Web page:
Adding threaded neck inserts

Discussion in 'Luthier's Corner' started by Rolling Thunder, Nov 24, 2021 at 3:07 PM.

  1. Ok, so a drill press is ideal for this for a few reasons but I don't have one. So I guess this is part "cautionary tale" and part DIY tutorial.

    I needed to add threaded inserts because the screw holes on my WD Music neck are larger than standard Fender holes. I couldn't just use larger screws because the body holes are regular size (smaller). And yes, I could have just enlarged the body holes, but what's the fun in that.


    The inserts are E-Z LOK 8-32 stainless that ask for 1/4" holes but I had to use 5/32" after screwing in the first one. For a hardwood like Pau Ferro 1/4" was so tight I'm glad I didn't split wood anywhere.

    So my tools used are 5/32" bit, bit guide, clamp, and strip of wood to protect frets. Then a dab of epoxy in the drilled holes and inserting the inserts (start with a drill and hand screw to ensure straight threading).

    Long story, worked and the inserts are straight!

    20211124_112549.jpg 20211124_112540.jpg 20211124_114744.jpg
  2. Glad it worked out. I was going to mention a drill guide to get you started straight but you’ve got that covered! I always go up at least one fractional drill size from what’s recommended for those style inserts when going into any kind of hardwood.
    Beej and Rolling Thunder like this.
  3. Typo in my post, 1/4" was too small so I changed it to 5/16", not 5/32". Whoopie daisy....
    bolophonic, staurosjohn and Beej like this.
  4. I tried on a piece of scrap pine and 1/4" worked fine. I was terrified how much force it took to go into Pau Ferro. I immediately unscrewed it and enlarged the holes.

    Edit: I'm going to consider getting a drill press...maybe something from Harbor Frieght. The whole process took about 1.5 hours and with a press I could have done it in 30 minutes.
    Last edited: Nov 24, 2021 at 4:21 PM
  5. Bruce Johnson

    Bruce Johnson Commercial User

    Feb 4, 2011
    Fillmore, CA
    Professional Luthier
    Technical tip:

    Make sure you put a little wipe of some kind of grease on the ends of the neck screws before you thread them into the inserts. Steel screws into stainless inserts can seize up, which is a horrible situation. Almost any kind of grease will help prevent that. Automotive Anti-Seize Compound is the best, but you can use Wheel Bearing Grease, Petroleum Jelly, Vo5 Hair Gel, paste wax.
  6. Dean N

    Dean N

    Jul 4, 2006
    Pittsburgh, PA
    When I did this, the first insert chattered so loudly, it was as if it was screaming in agony. It was really alarming. Similarly, I opened up the hole.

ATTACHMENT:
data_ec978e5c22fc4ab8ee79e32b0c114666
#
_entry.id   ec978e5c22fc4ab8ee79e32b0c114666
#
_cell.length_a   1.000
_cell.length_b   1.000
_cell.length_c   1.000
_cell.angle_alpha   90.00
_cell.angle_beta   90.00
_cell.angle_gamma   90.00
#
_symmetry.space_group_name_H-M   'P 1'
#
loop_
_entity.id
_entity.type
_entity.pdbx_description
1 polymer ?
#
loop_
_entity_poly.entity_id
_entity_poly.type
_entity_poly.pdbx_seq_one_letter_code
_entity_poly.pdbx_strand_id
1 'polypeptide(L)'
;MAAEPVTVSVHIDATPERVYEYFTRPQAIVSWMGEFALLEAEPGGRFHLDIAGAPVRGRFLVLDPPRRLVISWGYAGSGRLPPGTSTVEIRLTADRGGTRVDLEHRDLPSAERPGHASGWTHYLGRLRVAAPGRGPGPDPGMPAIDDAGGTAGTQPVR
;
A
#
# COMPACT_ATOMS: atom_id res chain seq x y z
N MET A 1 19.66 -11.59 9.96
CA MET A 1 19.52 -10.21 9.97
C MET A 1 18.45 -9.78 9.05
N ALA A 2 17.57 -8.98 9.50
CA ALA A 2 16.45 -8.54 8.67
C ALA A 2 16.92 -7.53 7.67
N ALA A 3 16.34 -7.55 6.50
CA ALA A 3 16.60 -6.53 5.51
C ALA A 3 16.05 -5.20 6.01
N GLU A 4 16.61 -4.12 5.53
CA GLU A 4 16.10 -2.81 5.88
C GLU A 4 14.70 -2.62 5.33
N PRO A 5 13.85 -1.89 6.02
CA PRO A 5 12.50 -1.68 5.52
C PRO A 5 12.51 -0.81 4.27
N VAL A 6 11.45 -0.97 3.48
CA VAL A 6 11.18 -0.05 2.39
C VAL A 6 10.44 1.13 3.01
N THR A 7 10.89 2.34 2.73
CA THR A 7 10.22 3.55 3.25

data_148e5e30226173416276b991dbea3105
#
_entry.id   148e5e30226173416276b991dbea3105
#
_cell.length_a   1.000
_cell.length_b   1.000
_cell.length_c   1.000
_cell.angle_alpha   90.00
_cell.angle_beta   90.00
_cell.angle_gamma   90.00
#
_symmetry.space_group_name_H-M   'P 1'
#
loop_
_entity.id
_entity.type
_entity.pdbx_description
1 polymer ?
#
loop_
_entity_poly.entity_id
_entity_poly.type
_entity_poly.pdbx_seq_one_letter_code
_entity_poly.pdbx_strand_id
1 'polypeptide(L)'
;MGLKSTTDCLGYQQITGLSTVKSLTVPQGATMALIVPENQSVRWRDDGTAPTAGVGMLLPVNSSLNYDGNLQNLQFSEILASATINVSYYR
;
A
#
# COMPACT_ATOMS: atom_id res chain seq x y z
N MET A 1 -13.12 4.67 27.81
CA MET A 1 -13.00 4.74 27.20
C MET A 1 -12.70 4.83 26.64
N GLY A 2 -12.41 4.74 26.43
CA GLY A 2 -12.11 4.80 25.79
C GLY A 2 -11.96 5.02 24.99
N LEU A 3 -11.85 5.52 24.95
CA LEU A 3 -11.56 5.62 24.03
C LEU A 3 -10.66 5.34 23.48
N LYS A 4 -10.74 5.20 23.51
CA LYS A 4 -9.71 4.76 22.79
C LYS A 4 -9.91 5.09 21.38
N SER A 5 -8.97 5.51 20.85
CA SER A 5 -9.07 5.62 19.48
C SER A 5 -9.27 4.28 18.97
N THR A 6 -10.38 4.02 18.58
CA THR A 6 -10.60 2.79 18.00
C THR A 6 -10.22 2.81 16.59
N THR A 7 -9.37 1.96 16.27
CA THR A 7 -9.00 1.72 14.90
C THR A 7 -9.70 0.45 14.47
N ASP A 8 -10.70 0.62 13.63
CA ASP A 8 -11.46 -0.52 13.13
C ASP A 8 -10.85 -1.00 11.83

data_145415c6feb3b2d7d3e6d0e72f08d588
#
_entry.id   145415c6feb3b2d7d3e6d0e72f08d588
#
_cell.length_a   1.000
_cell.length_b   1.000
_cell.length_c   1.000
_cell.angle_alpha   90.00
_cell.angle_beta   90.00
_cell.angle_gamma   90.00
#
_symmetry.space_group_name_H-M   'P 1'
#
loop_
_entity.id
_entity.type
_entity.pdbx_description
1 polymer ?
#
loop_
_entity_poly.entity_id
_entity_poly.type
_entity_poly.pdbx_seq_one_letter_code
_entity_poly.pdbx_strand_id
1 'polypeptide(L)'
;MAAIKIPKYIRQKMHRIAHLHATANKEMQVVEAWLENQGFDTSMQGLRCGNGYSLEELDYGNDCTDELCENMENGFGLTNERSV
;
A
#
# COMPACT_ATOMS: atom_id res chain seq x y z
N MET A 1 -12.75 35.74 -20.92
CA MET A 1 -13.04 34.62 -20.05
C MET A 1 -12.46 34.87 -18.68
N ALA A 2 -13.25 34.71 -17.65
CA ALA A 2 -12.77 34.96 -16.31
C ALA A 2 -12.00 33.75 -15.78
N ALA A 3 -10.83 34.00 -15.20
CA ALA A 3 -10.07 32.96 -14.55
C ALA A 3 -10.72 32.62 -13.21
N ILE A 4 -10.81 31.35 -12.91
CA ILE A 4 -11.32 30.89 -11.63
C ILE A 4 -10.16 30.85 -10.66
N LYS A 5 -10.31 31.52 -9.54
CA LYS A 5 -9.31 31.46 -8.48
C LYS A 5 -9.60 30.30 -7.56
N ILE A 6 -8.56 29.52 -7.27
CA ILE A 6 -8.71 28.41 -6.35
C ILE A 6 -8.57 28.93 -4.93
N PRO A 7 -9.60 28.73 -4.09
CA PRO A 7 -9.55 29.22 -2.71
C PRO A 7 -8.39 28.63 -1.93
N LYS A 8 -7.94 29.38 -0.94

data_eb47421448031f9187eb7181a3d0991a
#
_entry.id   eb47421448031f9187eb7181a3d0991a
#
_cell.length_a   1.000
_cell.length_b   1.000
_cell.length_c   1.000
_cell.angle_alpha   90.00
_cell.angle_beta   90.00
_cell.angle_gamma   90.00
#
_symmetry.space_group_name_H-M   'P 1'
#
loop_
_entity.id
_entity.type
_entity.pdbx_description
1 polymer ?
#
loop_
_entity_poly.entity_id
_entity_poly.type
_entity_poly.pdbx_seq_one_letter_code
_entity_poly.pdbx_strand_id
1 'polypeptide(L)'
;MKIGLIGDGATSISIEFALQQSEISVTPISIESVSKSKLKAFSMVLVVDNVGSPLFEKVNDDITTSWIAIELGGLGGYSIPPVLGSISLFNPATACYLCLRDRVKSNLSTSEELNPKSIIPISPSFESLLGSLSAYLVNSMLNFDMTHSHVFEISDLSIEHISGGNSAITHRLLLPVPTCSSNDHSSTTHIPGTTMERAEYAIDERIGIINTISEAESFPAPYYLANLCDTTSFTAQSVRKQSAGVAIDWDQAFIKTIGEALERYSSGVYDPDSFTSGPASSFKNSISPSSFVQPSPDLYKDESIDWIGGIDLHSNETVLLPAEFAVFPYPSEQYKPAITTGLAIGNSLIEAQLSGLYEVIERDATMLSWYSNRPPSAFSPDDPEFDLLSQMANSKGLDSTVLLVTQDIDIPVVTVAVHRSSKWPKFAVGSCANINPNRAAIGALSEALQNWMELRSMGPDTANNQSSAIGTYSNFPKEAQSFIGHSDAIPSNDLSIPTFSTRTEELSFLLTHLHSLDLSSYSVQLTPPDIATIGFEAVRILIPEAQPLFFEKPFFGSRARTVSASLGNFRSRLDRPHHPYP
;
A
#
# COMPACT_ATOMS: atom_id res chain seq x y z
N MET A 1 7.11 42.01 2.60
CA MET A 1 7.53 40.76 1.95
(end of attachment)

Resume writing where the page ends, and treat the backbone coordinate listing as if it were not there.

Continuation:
I got the cheapest tabletop HF press for exactly this procedure and it definitely was worth it; since then, I've used it countless times, for years, and... uh... I've abused the crap out of it. I want a real, vintage, old arn press. But hey, my beater keeps on going...

    This. I used the tiniest dab of hand soap. It made all the difference.
    Clutchcargo likes this.
  7. Lesfunk

    Lesfunk Bootlegger guitars : S.I.T. Strings Supporting Member

    Apr 5, 2007
    Florida USA
    After owning basses with threaded inserts in leu of wood screws, I’m convinced that’s the way to go
    johnnynitro and yodedude2 like this.
  8. yes.. dis-similar metals in contact with another will cause corrosion.
  9. Yes, I've heard of SS hardware and "galling" which is considered a "cold weld" (quoting the internet). I'm going to put a dab of white lithium on my screw tips for this reason (also why I epoxied the insert's outer threads).
  10. -Asdfgh-


    Apr 13, 2010
    Chicken grease too, if you are playing southern rock.

    I tried inserts. I did it wrong and they pulled out. I redrilled and put oak inserts in, and redrilled those. Bass is now fine.
    Last edited: Nov 25, 2021 at 10:38 AM
    Ampslut, tblurker and staurosjohn like this.
  11. Gilmourisgod


    Jun 23, 2014
    Cape Cod MA
    I had to replace the brass inserts in my bolt on Steinberger neck, which was nerve wracking, but it worked. I did use a drillpress.The HF drillpresses are more than good enough for occasional woodworking, basic 1950's tech and manufacturing. Some stuff like the knobs is cheap plastic, but easily upgradeable. Shoot for the middle, fhe full.sized ones probably overkill, the little benchtop ones maybe too limited capacity. Maybe something like this: